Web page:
Historic mansion gets new lease on life

By Anne Gibson

Alberton manager Rendell McIntosh displays a structural beam almost completely hollowed out by rot. Photo / Greg Bowker
Alberton manager Rendell McIntosh displays a structural beam almost completely hollowed out by rot. Photo / Greg Bowker

The historic mansion of Alberton in Mt Albert has been covered in scaffolding for a month as part of a $355,000 repair project.

Not since the grand house was built 146 years ago has it undergone such major works. Parts of the fancy exterior woodwork on the farmhouse built in 1863 are being replaced. Alberton's distinctive exterior balustrades, fretwork, some piles and veranda are being fixed.

The main contractor, Astley Construction, discovered a large number of rotting kauri supports and veranda boards. As a result, the planned restoration timetable of May/June was extended until next month and the cost of the repairs rose.

Gordon Hewston, northern regional manager of the Historic Places Trust, said much of the rot was not uncovered until the big repair job started. One structural beam was discovered to be almost completely hollowed out andit now stands in Alberton's entrance foyer as testament to the hiddenextent of the building's decay.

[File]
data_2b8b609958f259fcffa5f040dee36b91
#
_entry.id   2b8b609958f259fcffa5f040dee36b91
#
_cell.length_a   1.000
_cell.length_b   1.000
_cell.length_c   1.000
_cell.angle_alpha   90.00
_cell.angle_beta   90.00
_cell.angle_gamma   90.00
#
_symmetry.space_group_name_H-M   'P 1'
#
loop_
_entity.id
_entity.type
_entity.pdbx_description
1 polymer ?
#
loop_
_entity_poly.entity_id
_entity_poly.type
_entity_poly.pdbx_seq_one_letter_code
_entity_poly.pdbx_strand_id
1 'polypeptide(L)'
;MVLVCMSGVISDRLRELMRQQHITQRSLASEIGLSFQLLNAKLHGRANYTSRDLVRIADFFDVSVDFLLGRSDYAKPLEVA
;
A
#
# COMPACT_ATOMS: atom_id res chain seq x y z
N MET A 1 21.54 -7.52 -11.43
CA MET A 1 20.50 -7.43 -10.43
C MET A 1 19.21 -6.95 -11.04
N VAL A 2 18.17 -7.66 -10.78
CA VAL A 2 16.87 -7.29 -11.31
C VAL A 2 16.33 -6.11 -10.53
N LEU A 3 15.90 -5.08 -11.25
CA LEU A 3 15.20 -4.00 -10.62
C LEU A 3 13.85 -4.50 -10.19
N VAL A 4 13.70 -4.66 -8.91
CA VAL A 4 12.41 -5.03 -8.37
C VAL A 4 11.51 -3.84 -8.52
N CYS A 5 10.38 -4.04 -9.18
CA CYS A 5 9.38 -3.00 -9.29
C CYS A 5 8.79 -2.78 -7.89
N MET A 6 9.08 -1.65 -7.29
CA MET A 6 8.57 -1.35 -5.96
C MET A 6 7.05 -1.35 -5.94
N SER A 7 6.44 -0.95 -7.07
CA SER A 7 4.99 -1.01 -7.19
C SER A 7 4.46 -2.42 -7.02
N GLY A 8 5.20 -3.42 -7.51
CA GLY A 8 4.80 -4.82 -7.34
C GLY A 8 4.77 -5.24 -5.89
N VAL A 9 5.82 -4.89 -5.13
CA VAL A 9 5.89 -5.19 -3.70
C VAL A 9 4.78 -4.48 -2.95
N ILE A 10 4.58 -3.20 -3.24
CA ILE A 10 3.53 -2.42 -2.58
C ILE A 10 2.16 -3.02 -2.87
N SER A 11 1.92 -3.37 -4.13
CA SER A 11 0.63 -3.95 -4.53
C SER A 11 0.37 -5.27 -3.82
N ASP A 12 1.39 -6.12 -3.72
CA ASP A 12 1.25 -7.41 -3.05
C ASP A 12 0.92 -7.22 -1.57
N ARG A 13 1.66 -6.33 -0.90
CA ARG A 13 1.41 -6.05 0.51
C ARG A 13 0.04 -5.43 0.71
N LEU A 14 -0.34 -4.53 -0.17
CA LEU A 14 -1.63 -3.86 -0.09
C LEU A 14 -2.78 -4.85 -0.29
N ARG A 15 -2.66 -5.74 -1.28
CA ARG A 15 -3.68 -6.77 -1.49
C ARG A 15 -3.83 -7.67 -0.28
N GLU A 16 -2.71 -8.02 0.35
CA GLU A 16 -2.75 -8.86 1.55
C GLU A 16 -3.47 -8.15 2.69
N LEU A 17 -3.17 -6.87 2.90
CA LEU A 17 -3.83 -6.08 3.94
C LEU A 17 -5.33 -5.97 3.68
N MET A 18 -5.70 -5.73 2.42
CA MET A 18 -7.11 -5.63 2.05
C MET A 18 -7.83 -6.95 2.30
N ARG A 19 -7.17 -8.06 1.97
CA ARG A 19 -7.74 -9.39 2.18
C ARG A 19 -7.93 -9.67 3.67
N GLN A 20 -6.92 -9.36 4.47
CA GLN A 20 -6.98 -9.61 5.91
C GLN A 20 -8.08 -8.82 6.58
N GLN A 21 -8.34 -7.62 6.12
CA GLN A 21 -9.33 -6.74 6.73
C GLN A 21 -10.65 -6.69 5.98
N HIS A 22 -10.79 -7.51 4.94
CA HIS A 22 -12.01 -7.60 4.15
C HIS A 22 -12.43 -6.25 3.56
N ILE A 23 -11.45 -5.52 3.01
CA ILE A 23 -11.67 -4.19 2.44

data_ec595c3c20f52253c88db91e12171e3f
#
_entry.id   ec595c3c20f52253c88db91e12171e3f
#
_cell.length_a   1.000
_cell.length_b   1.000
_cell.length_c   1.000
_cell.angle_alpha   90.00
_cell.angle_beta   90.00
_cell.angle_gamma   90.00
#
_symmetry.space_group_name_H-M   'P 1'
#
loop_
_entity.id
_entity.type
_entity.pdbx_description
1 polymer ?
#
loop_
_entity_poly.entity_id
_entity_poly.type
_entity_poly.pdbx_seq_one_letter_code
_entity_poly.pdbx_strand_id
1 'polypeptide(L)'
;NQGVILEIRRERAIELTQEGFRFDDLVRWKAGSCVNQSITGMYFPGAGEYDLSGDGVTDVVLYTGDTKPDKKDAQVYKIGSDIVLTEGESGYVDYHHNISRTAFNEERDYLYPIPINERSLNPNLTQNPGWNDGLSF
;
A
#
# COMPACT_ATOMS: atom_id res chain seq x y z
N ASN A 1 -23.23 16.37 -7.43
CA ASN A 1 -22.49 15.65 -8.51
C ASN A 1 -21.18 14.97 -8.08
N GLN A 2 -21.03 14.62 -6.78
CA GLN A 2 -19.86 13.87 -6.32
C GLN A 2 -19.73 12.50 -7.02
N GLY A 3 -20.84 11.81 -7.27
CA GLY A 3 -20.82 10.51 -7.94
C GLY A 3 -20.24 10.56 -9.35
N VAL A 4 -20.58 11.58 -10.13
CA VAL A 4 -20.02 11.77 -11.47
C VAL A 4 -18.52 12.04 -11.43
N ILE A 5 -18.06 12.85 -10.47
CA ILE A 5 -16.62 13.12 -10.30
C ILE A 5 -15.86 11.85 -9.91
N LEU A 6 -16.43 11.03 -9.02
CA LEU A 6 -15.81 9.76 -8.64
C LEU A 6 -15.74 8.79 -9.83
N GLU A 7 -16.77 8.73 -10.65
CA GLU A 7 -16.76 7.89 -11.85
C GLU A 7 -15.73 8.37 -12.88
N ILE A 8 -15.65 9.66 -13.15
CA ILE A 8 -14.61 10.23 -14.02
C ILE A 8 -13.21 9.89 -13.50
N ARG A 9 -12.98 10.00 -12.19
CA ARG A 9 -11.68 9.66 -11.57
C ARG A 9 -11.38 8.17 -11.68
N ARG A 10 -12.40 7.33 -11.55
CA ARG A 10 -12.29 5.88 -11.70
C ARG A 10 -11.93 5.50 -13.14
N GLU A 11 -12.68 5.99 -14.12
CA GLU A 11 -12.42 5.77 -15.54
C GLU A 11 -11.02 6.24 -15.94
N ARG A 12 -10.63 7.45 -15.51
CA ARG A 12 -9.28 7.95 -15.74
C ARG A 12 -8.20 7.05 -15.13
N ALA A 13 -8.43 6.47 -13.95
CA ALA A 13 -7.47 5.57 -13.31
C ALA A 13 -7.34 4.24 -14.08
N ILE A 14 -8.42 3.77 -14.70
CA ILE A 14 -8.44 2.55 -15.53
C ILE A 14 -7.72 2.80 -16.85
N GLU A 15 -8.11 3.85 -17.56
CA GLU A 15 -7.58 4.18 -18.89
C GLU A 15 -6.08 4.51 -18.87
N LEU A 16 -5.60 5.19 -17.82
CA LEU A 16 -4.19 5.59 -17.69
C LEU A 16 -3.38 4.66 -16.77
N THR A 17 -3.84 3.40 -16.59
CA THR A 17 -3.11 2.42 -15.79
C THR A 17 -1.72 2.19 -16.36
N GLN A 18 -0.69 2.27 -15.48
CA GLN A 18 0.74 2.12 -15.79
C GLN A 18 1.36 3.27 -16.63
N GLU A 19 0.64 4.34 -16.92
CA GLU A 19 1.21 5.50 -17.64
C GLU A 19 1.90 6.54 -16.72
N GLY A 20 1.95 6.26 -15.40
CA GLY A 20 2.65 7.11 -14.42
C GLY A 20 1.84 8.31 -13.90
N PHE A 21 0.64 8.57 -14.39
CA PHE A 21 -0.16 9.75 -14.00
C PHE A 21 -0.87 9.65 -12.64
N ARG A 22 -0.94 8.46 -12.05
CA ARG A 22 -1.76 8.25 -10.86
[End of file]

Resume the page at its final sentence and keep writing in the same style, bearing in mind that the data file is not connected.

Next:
"Yet the deterioration was initially invisible," Mr Hewston said.

Once the exterior wood is repaired, the entire house will be painted.

Mr Hewston said roof repairs would begin next year. The trust would need about $170,000 to pay for repairs to the corrugated iron roof, paint and tidy up the property.

About a third of the money is coming from the Government and the rest comes from bequests and income generated from the property, which is the venue for up to three weddings, functions and celebrations every weekend from October to April.

Rendell McIntosh, Alberton's manager, said rot was discovered in many areas. Scaffolding would come down next month, but functions and events were still being held.

Yesterday, the NBR New Zealand Opera had hired Alberton for a photo-shoot. Makeup artists, performers and technicians were using the ground floor while building contractors worked on the northern facade.

"A lot of the repair work relates to kauri wood installed in 1870," said Mr McIntosh. "It is wonderful that it has lasted so long. We have no doubt the current makeover will bring Alberton back to its best."

Mr McIntosh, manager for the past four years, said Alberton was one of the city's hidden treasures and he's keen to encourage more people to visit.

"Over 400,000 people have been attracted to the venue since it opened in December 1973. Yet most Aucklanders don't know we are here."

The trust property is at 100 Mt Albert Rd.


* Alberton was built by Allan Taylor in 1863.
* One of three Historic Places Trust properties in Auckland.
* The others are Highwic House and Ewelme Cottage.
* Alberton is one of the city's most precious mansions.
* Open Wednesdays to Sundays from 10am to 4pm.

- NZ Herald

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